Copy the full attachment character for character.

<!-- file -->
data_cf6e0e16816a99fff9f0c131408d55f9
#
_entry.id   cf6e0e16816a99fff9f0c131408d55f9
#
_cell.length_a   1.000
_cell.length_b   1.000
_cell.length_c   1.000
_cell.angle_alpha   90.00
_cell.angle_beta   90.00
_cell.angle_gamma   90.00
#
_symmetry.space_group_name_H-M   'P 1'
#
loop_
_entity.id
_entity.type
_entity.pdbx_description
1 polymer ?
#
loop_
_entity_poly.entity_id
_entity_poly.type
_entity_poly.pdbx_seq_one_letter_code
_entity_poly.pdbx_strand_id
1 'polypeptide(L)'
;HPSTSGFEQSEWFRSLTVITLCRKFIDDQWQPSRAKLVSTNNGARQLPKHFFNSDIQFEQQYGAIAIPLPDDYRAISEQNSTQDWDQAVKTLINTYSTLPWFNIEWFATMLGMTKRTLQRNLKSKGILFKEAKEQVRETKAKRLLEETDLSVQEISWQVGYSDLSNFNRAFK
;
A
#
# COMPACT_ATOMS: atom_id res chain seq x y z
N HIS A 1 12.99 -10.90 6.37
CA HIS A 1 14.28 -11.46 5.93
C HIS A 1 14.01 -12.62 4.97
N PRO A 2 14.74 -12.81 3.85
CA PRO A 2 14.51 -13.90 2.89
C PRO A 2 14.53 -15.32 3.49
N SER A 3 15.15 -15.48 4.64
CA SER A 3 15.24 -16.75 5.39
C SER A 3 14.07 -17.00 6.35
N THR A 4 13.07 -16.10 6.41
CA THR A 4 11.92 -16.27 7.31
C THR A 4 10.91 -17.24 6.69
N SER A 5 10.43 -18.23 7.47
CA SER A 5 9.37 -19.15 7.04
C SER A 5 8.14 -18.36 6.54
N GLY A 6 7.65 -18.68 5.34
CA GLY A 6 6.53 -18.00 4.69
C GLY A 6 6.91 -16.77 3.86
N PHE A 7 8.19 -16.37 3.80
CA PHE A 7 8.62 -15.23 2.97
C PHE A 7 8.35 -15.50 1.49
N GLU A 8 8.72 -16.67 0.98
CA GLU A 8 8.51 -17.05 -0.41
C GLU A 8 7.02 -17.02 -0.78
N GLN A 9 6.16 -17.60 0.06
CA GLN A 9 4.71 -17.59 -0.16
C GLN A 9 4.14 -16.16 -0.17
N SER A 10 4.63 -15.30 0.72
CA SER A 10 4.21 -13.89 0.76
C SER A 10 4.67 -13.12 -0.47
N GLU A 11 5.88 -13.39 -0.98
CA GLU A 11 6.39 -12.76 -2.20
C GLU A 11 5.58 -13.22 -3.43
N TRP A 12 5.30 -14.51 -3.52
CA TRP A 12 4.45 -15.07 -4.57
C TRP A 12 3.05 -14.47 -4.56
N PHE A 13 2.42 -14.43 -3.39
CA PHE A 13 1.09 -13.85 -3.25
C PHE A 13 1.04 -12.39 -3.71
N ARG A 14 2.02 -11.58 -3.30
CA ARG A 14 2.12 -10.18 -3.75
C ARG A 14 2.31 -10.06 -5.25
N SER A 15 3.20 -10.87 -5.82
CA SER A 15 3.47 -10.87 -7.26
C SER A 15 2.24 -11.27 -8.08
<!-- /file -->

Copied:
data_cf6e0e16816a99fff9f0c131408d55f9
#
_entry.id   cf6e0e16816a99fff9f0c131408d55f9
#
_cell.length_a   1.000
_cell.length_b   1.000
_cell.length_c   1.000
_cell.angle_alpha   90.00
_cell.angle_beta   90.00
_cell.angle_gamma   90.00
#
_symmetry.space_group_name_H-M   'P 1'
#
loop_
_entity.id
_entity.type
_entity.pdbx_description
1 polymer ?
#
loop_
_entity_poly.entity_id
_entity_poly.type
_entity_poly.pdbx_seq_one_letter_code
_entity_poly.pdbx_strand_id
1 'polypeptide(L)'
;HPSTSGFEQSEWFRSLTVITLCRKFIDDQWQPSRAKLVSTNNGARQLPKHFFNSDIQFEQQYGAIAIPLPDDYRAISEQNSTQDWDQAVKTLINTYSTLPWFNIEWFATMLGMTKRTLQRNLKSKGILFKEAKEQVRETKAKRLLEETDLSVQEISWQVGYSDLSNFNRAFK
;
A
#
# COMPACT_ATOMS: atom_id res chain seq x y z
N HIS A 1 12.99 -10.90 6.37
CA HIS A 1 14.28 -11.46 5.93
C HIS A 1 14.01 -12.62 4.97
N PRO A 2 14.74 -12.81 3.85
CA PRO A 2 14.51 -13.90 2.89
C PRO A 2 14.53 -15.32 3.49
N SER A 3 15.15 -15.48 4.64
CA SER A 3 15.24 -16.75 5.39
C SER A 3 14.07 -17.00 6.35
N THR A 4 13.07 -16.10 6.41
CA THR A 4 11.92 -16.27 7.31
C THR A 4 10.91 -17.24 6.69
N SER A 5 10.43 -18.23 7.47
CA SER A 5 9.37 -19.15 7.04
C SER A 5 8.14 -18.36 6.54
N GLY A 6 7.65 -18.68 5.34
CA GLY A 6 6.53 -18.00 4.69
C GLY A 6 6.91 -16.77 3.86
N PHE A 7 8.19 -16.37 3.80
CA PHE A 7 8.62 -15.23 2.97
C PHE A 7 8.35 -15.50 1.49
N GLU A 8 8.72 -16.67 0.98
CA GLU A 8 8.51 -17.05 -0.41
C GLU A 8 7.02 -17.02 -0.78
N GLN A 9 6.16 -17.60 0.06
CA GLN A 9 4.71 -17.59 -0.16
C GLN A 9 4.14 -16.16 -0.17
N SER A 10 4.63 -15.30 0.72
CA SER A 10 4.21 -13.89 0.76
C SER A 10 4.67 -13.12 -0.47
N GLU A 11 5.88 -13.39 -0.98
CA GLU A 11 6.39 -12.76 -2.20
C GLU A 11 5.58 -13.22 -3.43
N TRP A 12 5.30 -14.51 -3.52
CA TRP A 12 4.45 -15.07 -4.57
C TRP A 12 3.05 -14.47 -4.56
N PHE A 13 2.42 -14.43 -3.39
CA PHE A 13 1.09 -13.85 -3.25
C PHE A 13 1.04 -12.39 -3.71
N ARG A 14 2.02 -11.58 -3.30
CA ARG A 14 2.12 -10.18 -3.75
C ARG A 14 2.31 -10.06 -5.25
N SER A 15 3.20 -10.87 -5.82
CA SER A 15 3.47 -10.87 -7.26
C SER A 15 2.24 -11.27 -8.08